"The kids were scared," Gino­chio said, adding that tem­per­a­tures by the beach dropped dra­mat­i­cally at night. "They were shiv­er­ing and freez­ing."

The chal­lenge of fight­ing the fires has been com­pounded by a need for more help and grow­ing fa­tigue of fire­fight­ers who have been work­ing for days.

"We have peo­ple that have been on that fire for three days who don't want to leave," said Cal Fire's deputy in­ci­dent com­man­der in Napa, Barry Bier­mann. "At some point, you hit a road block."

Fire of­fi­cials are in­ves­ti­gat­ing whether downed power lines or other util­ity fail­ures could have sparked the fires. It's un­clear if downed lines and live wires re­sulted from the fires or started them, said Janet Up­ton, a spokes­woman for the Cal­i­for­nia Depart­ment of Forestry and Fire Pro­tec­tion.

Some lucky evac­uees have re­turned to find what they least ex­pected.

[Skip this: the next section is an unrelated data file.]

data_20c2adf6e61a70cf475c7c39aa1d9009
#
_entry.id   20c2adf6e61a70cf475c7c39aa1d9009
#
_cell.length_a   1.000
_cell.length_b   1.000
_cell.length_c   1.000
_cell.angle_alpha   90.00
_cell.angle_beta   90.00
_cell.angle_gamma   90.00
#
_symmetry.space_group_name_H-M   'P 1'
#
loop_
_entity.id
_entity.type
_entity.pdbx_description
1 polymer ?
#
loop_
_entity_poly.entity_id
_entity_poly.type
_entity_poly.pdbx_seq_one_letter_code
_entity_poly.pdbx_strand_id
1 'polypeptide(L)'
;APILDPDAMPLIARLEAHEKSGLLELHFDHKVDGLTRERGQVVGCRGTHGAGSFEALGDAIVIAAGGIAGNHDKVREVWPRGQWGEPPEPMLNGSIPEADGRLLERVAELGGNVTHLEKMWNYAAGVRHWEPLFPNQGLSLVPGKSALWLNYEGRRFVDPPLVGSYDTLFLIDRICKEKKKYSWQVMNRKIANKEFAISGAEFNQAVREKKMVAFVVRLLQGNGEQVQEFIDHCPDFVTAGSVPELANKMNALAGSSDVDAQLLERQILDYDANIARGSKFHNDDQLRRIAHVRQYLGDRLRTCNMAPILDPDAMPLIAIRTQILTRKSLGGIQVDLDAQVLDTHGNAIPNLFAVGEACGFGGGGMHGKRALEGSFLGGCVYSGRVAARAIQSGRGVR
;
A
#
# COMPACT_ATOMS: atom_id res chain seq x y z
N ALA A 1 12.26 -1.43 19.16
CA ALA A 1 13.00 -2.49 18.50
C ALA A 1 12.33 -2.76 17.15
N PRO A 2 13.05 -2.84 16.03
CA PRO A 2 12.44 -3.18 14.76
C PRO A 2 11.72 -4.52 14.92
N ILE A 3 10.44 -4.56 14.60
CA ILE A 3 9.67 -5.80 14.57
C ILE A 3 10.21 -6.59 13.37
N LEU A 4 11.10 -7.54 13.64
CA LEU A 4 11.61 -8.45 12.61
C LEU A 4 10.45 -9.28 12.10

Anna Brooner was pre­pared to find rub­ble and ashes af­ter flee­ing Santa Rosa's dev­as­tated Cof­fey Park neigh­bor­hood.

Then she got a call from a friend: "You're not go­ing to be­lieve this." Her home was one of only a hand­ful still stand­ing.

"I swore when I left I was never com­ing back to this place," Brooner said. "I feel so bad for all the other peo­ple. All of us came back think­ing we had noth­ing left."

AP Photo/Jae C. Hong

Fight­ing fires : Fire­fight­ers put out a hot spot from a wild­fire Thurs­day, near Cal­is­toga, Calif. Com­mu­ni­ties in wild­fire-prone North­ern Cal­i­for­nia have an ar­ray of emer­gency sys­tems de­signed to alert res­i­dents of dan­ger: text mes­sages, phone calls, emails and tweets. But af­ter days of rag­ing blazes left at least 23 dead, au­thor­i­ties said those meth­ods will be as­sessed af­ter some res­i­dents com­plained those warn­ings never got through.